I teach in the Department of Social and Cultural Analysis and the School of Medicine at New York University. My research integrates political science, economics, history, and medical anthropology through an explicit focus on debt, slavery, insurance, forensics, and incarceration.
My 2015 University of Chicago Press book, Forensics of Capital, explores how Senegalese people determine who owes what to whom, in daily interactions and in geopolitics. In showing how discourses on debt are used to assess social standing, I trace how Senegal became a leader of political and economic reform in Africa. I treat forensics as a theory of capital as well as a theory of sovereignty that explains how people adjust social standing based on whether they receive payment for outstanding goods and services, as well as for crimes and offenses. The main argument of Forensics of Capital is that the social profile of an individual or country is a credit profile as well as a forensic profile.
I am currently at work on two books that center on slavery, insurance, and incarceration.
Life explores how the US insurance industry affixes monetary value to human life with more breadth and nuance than any scholar has yet attempted. Breaking with the consensus among historians that slave insurance is distinct from life insurance because slaves were legally classified as property, I demonstrate that life insurance was built from the legal rationale and commercial logic of marine insurance and, later, slave insurance. While previous studies of slavery and insurance have largely focused on slaves as cargo, I reveal why people who held slaves in abundance preferred to rent rather than to sell them after the slave trade to the US was outlawed in 1808. Rented slaves were usually insured so planters could recover the value of these premium human assets if they died while in someone else’s possession. So many slaves were rented by private firms and entrepreneurial individuals that, during the last few decades of legalized slavery, a thriving market in slave insurance emerged that privileged slaves in select industries: those working in the most hazardous and lucrative enterprises (coal mining, railroad construction, steamboat traffic), artisans (cobblers, blacksmiths, wheelwrights), bureaucrats (clerks), and those with proven expertise in managing domestic affairs (cooks, butlers, barbers, drivers).
If my research on insurance reveals that even people who were enslaved could inhabit social standing approximating that of dehumanized free workers, my other current book project explores how free people can be trapped in a predicament that approximates slavery. My graphic non-fiction book, Before 13th –narrated by Frederick Douglass—revises the scholarly consensus on the history of convict leasing, demonstrating that it did not begin with the 13th amendment, but several decades prior. In the decades following independence, debtors fled their obligations in places like Virginia, seeking solace in places like Kentucky. Kentucky’s first settlers erected a penitentiary soon after they arrived, inspired by Thomas Jefferson’s proposed legal reforms which sought to end the use of capital punishment for all serious offenses. Yet, when the wealthy textile merchant, Joel Scott persuaded the state legislature to lease the penitentiary to him and began experimenting with having inmates farm hemp—a crop so grueling it had only been worked by slaves until that juncture—he created the nation’s first convict lease system.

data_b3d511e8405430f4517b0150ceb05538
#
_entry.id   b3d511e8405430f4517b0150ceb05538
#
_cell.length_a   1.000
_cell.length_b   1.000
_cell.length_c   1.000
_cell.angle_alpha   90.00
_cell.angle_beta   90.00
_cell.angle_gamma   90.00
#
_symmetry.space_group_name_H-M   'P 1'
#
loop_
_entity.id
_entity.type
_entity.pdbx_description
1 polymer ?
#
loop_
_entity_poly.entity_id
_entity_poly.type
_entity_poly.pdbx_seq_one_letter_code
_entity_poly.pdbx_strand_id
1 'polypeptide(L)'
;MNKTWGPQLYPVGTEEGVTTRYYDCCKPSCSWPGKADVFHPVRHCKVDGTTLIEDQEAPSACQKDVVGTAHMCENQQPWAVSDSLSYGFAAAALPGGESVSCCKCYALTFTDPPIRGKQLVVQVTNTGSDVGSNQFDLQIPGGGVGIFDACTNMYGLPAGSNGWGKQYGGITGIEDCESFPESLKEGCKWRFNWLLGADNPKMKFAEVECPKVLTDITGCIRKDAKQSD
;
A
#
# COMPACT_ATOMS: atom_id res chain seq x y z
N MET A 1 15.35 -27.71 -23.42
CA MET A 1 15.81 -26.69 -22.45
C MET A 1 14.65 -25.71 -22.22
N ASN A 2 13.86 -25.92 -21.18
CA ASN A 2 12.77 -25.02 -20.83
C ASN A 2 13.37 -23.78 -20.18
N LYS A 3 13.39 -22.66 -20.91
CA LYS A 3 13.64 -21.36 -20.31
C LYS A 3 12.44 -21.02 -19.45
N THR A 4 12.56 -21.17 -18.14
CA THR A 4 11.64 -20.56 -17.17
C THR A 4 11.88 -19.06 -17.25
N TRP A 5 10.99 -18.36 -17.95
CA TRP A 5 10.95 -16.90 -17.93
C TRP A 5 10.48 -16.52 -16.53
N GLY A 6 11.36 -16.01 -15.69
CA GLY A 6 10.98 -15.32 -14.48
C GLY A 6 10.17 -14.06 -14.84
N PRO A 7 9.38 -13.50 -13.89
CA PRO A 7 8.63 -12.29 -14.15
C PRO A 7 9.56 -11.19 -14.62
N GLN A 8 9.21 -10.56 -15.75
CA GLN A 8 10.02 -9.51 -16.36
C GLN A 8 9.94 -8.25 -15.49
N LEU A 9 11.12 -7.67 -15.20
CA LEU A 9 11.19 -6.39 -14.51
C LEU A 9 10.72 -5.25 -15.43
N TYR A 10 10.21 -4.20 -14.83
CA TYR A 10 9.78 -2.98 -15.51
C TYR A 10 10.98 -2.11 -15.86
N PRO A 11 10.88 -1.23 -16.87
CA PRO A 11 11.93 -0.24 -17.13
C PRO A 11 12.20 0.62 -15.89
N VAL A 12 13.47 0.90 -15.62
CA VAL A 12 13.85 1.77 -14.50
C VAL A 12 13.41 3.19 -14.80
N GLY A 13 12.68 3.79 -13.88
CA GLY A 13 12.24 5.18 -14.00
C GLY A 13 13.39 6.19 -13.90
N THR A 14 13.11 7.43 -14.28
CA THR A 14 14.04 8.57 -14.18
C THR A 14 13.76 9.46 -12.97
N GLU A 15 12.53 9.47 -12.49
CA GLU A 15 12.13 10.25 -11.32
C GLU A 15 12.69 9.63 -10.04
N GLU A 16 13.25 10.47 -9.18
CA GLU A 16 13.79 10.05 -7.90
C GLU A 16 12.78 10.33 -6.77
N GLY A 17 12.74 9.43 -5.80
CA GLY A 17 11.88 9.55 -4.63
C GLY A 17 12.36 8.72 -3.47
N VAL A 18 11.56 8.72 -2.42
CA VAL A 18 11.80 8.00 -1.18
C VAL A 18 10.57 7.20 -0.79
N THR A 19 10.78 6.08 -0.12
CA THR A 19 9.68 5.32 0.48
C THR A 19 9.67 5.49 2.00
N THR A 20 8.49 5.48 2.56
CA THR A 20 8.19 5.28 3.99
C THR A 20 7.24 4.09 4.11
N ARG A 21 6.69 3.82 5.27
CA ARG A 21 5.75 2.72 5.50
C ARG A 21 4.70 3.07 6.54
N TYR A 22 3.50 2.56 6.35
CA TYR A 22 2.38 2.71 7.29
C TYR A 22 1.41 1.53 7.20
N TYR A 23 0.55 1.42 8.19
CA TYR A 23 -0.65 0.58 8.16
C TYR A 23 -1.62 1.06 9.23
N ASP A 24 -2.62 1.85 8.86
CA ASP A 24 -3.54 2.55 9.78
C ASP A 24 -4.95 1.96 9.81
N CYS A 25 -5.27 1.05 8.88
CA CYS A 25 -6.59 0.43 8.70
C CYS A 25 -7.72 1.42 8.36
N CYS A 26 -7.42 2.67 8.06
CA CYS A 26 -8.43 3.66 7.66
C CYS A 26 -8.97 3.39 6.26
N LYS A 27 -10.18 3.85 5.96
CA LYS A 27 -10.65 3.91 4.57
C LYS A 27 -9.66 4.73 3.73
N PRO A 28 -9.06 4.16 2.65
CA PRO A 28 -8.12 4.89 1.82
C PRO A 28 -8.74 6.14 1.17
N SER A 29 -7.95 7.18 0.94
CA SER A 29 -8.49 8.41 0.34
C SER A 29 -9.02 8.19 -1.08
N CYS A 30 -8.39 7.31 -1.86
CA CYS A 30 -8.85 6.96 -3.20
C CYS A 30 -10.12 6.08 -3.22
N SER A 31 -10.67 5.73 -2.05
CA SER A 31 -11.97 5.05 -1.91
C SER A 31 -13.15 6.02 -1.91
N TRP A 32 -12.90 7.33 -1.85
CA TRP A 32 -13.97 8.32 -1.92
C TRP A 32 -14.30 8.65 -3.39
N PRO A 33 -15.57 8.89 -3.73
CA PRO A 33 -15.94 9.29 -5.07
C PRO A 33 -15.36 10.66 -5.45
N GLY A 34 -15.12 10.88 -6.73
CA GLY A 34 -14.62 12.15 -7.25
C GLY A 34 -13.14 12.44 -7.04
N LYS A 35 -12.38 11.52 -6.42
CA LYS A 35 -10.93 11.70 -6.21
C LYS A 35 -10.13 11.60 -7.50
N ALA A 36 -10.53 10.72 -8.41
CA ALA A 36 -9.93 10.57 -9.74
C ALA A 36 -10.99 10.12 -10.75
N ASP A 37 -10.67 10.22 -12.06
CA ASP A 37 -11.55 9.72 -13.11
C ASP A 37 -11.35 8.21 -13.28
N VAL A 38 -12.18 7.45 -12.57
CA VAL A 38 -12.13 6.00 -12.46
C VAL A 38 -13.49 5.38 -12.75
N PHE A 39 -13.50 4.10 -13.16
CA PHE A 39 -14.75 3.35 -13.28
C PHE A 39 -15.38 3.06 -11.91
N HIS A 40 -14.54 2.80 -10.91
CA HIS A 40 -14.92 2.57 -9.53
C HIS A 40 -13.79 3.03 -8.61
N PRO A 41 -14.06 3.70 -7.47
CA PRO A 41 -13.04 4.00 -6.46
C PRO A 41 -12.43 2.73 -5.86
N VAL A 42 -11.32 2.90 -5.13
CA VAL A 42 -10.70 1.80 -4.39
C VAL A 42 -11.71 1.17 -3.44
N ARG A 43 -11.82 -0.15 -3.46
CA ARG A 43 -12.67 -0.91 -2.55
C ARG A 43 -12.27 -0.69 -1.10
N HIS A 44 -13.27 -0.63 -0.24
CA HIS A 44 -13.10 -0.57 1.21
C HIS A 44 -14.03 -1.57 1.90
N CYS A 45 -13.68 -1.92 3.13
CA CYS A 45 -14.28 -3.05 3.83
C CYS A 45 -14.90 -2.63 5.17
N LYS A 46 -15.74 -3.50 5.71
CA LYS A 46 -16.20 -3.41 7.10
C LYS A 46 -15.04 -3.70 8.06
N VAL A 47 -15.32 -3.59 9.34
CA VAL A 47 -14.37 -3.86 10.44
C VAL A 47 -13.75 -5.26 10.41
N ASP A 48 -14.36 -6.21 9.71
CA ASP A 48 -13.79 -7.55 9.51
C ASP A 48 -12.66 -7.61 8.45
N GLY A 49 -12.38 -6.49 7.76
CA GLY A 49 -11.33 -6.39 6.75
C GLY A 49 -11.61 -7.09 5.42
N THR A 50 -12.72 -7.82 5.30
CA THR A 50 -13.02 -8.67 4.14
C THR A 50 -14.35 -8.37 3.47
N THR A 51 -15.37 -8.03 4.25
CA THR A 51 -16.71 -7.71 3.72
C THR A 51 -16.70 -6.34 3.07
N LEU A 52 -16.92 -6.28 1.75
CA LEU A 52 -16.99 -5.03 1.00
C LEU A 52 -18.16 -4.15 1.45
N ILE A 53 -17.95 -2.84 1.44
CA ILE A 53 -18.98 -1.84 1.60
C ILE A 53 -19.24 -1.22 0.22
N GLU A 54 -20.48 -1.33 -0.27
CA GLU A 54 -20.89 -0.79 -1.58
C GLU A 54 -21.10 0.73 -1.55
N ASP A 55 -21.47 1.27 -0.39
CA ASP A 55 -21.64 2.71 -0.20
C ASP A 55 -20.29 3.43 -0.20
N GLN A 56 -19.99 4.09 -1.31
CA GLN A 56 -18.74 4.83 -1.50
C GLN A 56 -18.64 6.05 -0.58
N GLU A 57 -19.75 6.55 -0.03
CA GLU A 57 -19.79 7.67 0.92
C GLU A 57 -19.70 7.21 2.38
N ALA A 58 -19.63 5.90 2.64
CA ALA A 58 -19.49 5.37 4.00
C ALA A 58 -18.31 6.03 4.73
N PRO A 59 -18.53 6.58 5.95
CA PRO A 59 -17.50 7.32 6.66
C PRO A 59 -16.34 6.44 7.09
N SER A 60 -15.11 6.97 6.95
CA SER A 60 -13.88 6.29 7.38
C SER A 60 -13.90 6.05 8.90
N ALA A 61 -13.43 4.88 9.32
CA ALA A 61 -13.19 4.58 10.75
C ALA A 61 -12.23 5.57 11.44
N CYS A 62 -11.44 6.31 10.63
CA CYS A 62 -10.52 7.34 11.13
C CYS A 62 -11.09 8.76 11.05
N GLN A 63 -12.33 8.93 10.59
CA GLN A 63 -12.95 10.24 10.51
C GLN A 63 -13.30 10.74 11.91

At present, I am also engaged in ethnographic research in Eritrea concerning commendations the state prepares for the families of veterans who died during more than three decades of warfare with Ethiopia in order to secure and defend independence. I am interested in the clinical practices and vernacular strategies Eritrean medical experts and soldiers use to conduct forensic analysis and to thus develop scientific explanations for cause of death. These narratives were eventually used to create the “martyr certificates” the government routinely issues to the families of the deceased. In the process, Eritreans have developed ad hoc scientific procedures for medical analysis as well as surgical techniques that combine vernacular knowledge with clinical insights and methods. “Martyr certificates” are not merely forensic objects but memorials to slain heroes. Eritreans often frame and hang them in their homes in lieu of photos of the deceased loved ones who are honored with the most sacred of all holidays, “Martyrs Day.”
I am the recipient of fellowships from the National Science Foundation, the Andrew W. Mellon Foundation, the Social Science Research Council, the Woodrow Wilson Foundation, and the Institute for Advanced Study in Princeton, as well as Harvard University’s W.E.B. Dubois Research Institute of the Hutchins Center for African and African American Studies and Charles Warren Center for Studies in American History.
I have served on the editorial boards of Social Text, Souls, Disability Studies Quarterly, Sport in Society, and Cultural Anthropology. At present, I am Editor-in-Chief of Transforming Anthropology, the flagship journal of the Association of Black Anthropologists.
I am currently writing, producing, and directing animated, short, musical, “Fishing,” which explores the ingenuity of people who are incarcerated.
I built the multimedia archive, Treasury of Weary Souls, the world’s most comprehensive ledger of insured slaves